11 Most Anticipated Books Published By Indie Presses To Have On Your Radar In 2018

National Small Press Month may have passed us by several months ago, but my love for independent publishers is a year-round obsession. It's no secret that there's a diversity problem within the mainstream book world. White editors select white writers who write about white experiences. But small presses, who often put out just a small, highly curated selection of titles annually, can be relied on, year after year, to give a boost to underrepresented voices. So check out these anticipated indie press releases for 2018 — or at least, the second half of it, anyway — and prepare to be blown away by the storytelling chops of your new favorite authors (trust me).

The power of independent presses, free of the corporate publishing world's sales model, can be seen even from the list below, dominated by writers of color, by women, by translated works. For many of the writers (though certainly not all — we've got some seasoned literary darlings putting out great works this year), these are debut works. For others, this is their first opportunity to work with translators and bring their stories to an English-speaking audience. There are stories of transracial adoption, of the deadly, crushing power of womanhood, of the Chinese diaspora and the birth of Liberia. There are memoirs and short story collections and full-length novels. And there's something magic in each of these titles, a spark of passion that reminds us why we read in the first place: to learn, to connect, to grow and to listen.

'The Reservoir Tapes' by Jon McGregor (Aug. 7; Catapult)

Amazon

When a teenaged girl goes missing, an entire village sets upon itself in a desperate attempt to find Becky Shaw. A companion piece to the 2017 novel Reservoir 13, The Reservoir Tapes returns with a deeper dive into the individual stories and memories of Becky's left-behind village.

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'Pretty Things' by Virginie Despentes & translated by Emma Ramadan (Aug. 14; The Feminist Press at CUNY)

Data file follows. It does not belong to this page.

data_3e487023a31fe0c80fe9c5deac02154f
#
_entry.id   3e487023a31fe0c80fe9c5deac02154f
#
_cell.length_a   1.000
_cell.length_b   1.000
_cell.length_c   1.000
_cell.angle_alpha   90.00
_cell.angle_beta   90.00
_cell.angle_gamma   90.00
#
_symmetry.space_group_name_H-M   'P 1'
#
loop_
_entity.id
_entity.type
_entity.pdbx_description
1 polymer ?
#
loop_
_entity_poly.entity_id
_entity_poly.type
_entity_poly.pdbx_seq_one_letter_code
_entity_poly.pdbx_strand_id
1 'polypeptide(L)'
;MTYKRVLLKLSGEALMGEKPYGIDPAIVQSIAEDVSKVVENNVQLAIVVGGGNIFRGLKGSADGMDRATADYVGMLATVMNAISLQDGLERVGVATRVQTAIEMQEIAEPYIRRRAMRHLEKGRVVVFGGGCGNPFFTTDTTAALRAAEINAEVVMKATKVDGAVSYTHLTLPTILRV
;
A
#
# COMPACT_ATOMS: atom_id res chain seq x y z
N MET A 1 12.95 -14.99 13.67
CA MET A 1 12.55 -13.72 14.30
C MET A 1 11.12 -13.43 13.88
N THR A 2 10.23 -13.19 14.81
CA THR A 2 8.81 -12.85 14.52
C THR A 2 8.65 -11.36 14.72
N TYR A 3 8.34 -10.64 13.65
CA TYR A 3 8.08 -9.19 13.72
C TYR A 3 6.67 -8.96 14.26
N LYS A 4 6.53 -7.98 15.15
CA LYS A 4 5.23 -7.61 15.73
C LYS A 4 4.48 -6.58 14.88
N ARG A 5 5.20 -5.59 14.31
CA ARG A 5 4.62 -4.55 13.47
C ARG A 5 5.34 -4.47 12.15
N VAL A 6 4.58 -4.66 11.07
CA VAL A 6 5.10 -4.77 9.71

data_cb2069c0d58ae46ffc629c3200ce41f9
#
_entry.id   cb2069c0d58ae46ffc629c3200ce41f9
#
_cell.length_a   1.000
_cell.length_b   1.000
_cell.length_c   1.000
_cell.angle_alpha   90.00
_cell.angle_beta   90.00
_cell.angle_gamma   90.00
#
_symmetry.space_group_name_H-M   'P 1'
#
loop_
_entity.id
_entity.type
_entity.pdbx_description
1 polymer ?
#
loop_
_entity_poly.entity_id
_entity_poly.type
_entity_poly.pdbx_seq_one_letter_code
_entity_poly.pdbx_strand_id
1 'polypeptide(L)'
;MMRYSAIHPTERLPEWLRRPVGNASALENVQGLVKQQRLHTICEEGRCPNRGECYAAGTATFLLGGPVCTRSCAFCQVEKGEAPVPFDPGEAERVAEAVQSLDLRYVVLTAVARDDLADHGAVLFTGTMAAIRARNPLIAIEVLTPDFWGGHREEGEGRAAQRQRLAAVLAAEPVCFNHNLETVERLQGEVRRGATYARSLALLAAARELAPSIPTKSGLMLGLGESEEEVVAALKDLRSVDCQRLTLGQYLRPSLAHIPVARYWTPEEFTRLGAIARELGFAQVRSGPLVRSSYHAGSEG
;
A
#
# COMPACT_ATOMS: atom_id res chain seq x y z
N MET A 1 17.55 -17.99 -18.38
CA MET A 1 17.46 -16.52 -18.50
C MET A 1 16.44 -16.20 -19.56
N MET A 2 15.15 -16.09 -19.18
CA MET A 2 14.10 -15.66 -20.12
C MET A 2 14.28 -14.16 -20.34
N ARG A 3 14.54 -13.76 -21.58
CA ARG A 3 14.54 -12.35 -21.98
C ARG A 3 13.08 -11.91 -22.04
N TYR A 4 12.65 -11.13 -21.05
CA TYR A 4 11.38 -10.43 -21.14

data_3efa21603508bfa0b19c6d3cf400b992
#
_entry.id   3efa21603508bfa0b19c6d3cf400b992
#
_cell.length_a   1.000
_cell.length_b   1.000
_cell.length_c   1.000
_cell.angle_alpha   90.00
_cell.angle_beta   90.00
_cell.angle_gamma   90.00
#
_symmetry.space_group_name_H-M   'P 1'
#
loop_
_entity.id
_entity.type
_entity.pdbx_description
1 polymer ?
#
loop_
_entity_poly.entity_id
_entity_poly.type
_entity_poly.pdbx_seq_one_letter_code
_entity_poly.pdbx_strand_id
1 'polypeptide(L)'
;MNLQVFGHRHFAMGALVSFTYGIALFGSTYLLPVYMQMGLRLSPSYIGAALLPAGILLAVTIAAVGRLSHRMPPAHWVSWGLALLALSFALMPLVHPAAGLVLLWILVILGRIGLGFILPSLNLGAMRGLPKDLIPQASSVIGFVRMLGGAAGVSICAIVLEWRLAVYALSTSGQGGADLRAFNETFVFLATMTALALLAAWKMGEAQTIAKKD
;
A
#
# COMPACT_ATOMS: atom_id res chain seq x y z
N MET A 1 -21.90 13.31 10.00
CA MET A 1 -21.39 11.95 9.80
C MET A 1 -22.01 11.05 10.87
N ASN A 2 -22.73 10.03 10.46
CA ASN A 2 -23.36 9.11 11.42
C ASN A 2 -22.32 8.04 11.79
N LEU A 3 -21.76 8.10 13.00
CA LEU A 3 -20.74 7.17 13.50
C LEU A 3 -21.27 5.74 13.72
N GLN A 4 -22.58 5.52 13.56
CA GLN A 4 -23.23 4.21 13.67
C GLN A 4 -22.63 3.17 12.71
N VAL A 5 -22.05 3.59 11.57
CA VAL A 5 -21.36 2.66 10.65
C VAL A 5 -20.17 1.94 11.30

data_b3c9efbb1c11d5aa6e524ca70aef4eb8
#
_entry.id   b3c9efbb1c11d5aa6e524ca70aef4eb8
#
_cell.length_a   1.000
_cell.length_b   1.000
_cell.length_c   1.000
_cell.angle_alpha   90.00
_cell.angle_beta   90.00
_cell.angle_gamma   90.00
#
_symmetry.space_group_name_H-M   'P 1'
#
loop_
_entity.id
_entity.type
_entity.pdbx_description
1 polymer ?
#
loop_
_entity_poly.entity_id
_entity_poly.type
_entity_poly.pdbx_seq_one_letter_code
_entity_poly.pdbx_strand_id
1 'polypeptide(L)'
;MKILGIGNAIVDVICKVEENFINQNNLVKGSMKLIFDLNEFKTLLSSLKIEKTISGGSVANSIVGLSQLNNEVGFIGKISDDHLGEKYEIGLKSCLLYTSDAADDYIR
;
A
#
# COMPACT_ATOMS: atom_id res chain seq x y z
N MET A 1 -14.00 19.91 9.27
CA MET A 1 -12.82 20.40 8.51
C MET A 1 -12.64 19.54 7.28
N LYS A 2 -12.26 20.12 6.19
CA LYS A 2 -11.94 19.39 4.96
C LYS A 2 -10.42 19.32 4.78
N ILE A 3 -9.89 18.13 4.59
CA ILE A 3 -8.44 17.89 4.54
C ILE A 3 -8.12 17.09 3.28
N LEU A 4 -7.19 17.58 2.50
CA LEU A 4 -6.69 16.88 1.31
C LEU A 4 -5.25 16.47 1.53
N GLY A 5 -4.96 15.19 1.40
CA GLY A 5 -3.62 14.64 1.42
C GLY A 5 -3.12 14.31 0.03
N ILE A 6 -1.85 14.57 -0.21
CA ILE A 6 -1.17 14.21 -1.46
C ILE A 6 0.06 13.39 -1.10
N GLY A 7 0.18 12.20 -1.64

Feminist Press

A twisted, urgent, painful story of performance and femininity, Despentes' Pretty Things circles around sisters Claudine and Pauline, known for their beauty (Claudine) and their ugliness (Pauline). But in combining their talents - Claudine's face and Pauline's voice — to become singularly famous, the sisters quickly learn that womanhood, in our contemporary society, delivers a venomous bite.

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'Praise Song for the Butterflies' by Bernice L. McFadden (Aug. 28; Akashic)

Amazon

Abeo Kata's comfortable life as a West African child is violently cut short when, at nine years old, she is sacrificed to a shrine as atonement for her father's sins. After 15 years, she is finally rescued - battered, bruised and faced with the seemingly insurmountable task of rejoining a world (and a family) that left her behind.

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'After the Winter' by Guadalupe Nettel & translated by Rosalind Harvey (Sept. 4; Coffee House Press)

Amazon

A meditative book on love and loss, and the inevitability of the two, After the Winter weaves its way through New York City, Paris and Havana, exploring how we are drawn, inexplicably, to seek out homes in one another.

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'She Would Be King' by Wayétu Moore (Sept. 11; Graywolf Press)

Amazon